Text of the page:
Dead canaries in coal mines were a warning to miners that they were running out of oxygen.
Anna’s hummingbirds in Vancouver in the winter are a warning to us all that time is of the essence to help birds survive the impact of climate change.
As much as it may please birders to have unusual sightings in British Columbia as weather patterns change, the concomitant stress on migratory birds is very worrying, said Richard Cannings, co-author of the new book, Best Places to Bird in British Columbia.
For instance, the population of the once ubiquitous barn swallow has decreased 75 to 80 per cent in Canada, he said. There are other species that have been declining as drastically.
“Birds and birders provide the scientific community with a lot of very good data and often it’s the only good data we have to see how wildlife is adapting,” Cannings said from a quiet phone booth in the House of Commons, where he sits as the NDP MP for South Okanagan-West Kootenay.
Many migrating birds such as ducks time their flight south with the weather and tend to fly only as far south as they need to. “They might be enjoying [the shorter commute],” Cannings said. However, warmer temperatures mean that when they return, their nesting habitat isn’t what they thought it would be. “What is concerning is that, when they go back to their breeding grounds, the ponds will be drying up faster and more often.”
Of B.C.’s 500 bird species, about 20 fly as far south as Central and South America. “They have evolved a migrating timing system that’s set by their biological clock. They know, for instance, when it’s March 1. These birds have no idea what the climate is like [in B.C.] They’re insect-eating birds and the evolutionary setting of that clock coincided with when insect populations were at their highest. Now the birds come north, lay their eggs, their young hatch and the insect population has peaked two weeks before. These birds are out of synch with their food.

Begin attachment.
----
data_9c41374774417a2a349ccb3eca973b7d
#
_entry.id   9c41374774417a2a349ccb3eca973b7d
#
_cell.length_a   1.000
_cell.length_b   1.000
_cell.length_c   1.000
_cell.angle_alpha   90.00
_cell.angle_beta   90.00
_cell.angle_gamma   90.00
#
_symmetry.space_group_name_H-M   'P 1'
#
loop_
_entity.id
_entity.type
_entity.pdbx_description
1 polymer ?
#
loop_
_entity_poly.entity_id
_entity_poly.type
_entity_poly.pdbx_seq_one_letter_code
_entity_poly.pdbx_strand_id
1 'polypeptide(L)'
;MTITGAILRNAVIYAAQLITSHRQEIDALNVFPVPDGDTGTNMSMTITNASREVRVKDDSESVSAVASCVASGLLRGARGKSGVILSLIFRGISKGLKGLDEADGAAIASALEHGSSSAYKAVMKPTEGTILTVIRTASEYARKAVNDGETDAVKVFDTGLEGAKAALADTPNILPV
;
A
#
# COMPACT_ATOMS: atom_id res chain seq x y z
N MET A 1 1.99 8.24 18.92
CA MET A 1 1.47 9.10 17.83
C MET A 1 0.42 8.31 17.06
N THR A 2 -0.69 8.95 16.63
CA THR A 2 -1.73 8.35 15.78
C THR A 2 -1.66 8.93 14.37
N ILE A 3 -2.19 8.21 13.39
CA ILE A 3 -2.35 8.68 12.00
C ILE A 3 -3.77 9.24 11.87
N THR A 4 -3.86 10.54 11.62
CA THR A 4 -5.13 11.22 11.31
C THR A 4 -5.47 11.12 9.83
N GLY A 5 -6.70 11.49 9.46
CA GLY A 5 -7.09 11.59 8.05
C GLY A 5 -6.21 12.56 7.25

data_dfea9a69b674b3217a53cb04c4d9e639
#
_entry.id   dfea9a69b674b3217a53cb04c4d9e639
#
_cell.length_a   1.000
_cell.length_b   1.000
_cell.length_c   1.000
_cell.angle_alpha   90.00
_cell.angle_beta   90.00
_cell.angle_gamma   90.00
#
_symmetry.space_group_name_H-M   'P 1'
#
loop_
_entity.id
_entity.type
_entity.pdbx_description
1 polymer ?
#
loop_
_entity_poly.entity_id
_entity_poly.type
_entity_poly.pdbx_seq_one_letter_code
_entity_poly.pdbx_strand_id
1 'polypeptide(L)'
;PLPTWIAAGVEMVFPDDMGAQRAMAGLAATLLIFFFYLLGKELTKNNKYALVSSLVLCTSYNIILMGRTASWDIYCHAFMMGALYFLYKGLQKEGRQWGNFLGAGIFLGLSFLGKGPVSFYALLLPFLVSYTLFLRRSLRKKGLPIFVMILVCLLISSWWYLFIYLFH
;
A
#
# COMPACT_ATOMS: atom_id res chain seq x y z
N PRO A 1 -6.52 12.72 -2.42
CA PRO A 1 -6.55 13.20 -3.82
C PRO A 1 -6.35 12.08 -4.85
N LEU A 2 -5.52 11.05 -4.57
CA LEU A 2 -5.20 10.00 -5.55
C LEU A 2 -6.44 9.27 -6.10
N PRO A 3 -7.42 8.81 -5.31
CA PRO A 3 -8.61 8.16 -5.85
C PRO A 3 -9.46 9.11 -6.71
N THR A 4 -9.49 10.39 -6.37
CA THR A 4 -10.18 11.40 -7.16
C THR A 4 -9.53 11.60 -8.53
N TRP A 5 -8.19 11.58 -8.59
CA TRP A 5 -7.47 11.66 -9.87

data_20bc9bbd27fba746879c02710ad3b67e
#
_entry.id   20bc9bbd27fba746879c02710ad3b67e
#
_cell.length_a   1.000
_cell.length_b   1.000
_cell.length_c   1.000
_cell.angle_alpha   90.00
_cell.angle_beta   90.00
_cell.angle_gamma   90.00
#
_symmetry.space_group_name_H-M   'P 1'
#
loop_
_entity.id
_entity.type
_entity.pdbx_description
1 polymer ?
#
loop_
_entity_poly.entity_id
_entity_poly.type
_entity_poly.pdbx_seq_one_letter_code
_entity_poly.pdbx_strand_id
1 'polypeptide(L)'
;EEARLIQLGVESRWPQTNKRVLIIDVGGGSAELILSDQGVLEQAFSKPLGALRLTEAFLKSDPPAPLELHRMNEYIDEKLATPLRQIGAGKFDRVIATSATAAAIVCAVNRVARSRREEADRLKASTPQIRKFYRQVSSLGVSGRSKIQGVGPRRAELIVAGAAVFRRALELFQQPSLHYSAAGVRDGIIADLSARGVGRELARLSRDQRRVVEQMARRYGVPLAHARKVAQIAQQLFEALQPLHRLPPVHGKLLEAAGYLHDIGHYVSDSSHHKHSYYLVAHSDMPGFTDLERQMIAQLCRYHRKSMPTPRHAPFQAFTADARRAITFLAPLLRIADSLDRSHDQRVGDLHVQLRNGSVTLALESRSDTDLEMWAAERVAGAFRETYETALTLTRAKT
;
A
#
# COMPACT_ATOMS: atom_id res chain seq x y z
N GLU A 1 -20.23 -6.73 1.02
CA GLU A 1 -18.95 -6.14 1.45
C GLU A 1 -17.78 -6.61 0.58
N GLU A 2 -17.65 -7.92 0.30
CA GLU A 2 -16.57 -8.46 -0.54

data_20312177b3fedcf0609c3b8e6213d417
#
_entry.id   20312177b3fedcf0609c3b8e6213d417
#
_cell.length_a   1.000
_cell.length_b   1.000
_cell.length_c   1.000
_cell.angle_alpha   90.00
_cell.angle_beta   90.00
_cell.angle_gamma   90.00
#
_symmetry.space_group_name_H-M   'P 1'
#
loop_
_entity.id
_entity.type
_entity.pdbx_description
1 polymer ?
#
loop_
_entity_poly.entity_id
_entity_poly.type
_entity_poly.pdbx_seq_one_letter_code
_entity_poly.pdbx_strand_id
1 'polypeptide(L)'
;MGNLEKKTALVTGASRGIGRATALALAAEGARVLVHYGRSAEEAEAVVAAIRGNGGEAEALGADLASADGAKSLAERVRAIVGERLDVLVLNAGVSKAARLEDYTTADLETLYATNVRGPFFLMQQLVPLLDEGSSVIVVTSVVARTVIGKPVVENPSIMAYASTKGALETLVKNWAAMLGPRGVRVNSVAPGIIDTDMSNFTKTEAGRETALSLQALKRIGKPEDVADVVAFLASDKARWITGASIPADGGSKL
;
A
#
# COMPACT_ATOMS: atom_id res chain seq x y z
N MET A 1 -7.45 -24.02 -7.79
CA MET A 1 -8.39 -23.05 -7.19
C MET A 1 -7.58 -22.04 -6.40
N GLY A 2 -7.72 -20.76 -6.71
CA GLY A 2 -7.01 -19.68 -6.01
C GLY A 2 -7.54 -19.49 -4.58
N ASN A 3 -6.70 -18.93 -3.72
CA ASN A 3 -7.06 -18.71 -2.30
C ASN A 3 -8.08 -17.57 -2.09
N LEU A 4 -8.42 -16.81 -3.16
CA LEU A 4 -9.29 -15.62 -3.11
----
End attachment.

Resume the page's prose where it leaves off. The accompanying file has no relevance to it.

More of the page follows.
“Over the next few hundred years they’ll ‘learn’ to migrate earlier but the question is whether that will occur fast enough to keep up with climate change.”
Photo by Jason Kazuta Beautiful momma Anna's Hummingbird on her nest. - Vancouver, Canada pic.twitter.com/ZhE4I54EKI— jenny (@jenwe5) March 14, 2017
We have been taking many of these bird species for granted, he said. Rather than take action, some people seek out voices that tell them that, contrary to scientific research, human behaviour is not to blame.
“It’s what they want to hear so they cling to that,” he says. “People react not so much to fact as their gut instinct.”
As a respected biologist, and now as a politician, Cannings has learned that loading people with lots of scientific data won’t convince them that action is necessary. Pointing out how climate change has affected the number of birds in their backyard might be a more persuasive form of argument.
“Birds are a window to our world,” he said.
In the meantime, this is an exciting time to be a birder. Climate change and extreme weather systems have resulted in what used to be rare sightings, such as robins in the Arctic and scrub jays in Vancouver. (The BC Rare Bird Alert details updated sightings.)
Before he returned to his duties as a parliamentarian, the Courier asked Cannings to weigh in on the great debate on what species should get the honour of being named Vancouver’s official bird. Four birds are in the running.
“The varied thrush has a beautiful, ethereal song,” he said.
The spotted towhee, however, is very common in backyards and “very handsome.”
Choosing the Anna’s hummingbird would give Vancouverites one more reason to boast about their mild winters and the males “are really good looking.”
The northern flicker is the most common of woodpeckers but it’s also the bird that causes the most “it’s destroying my house” complaints. “It might get a few negative votes.”
Which would he choose? “I like them all.”
Best Places to Bird in British Columbia is by Richard Cannings and his son Russell, who was named as Canada’s top birder by Maclean’s magazine in 2012. Together they set a record by spotting 202 species in a 24-hour period. They also co-authored Birdfinding in British Columbia. As well as providing descriptions and locations of bird-watching sights, each destination in their latest book has a list of “ornithological highlights” as well as personal anecdotes. It is published by Greystone Books, which has provided the Courier with a copy of the book. We will give it to the tenth person to email firstname.lastname@example.org.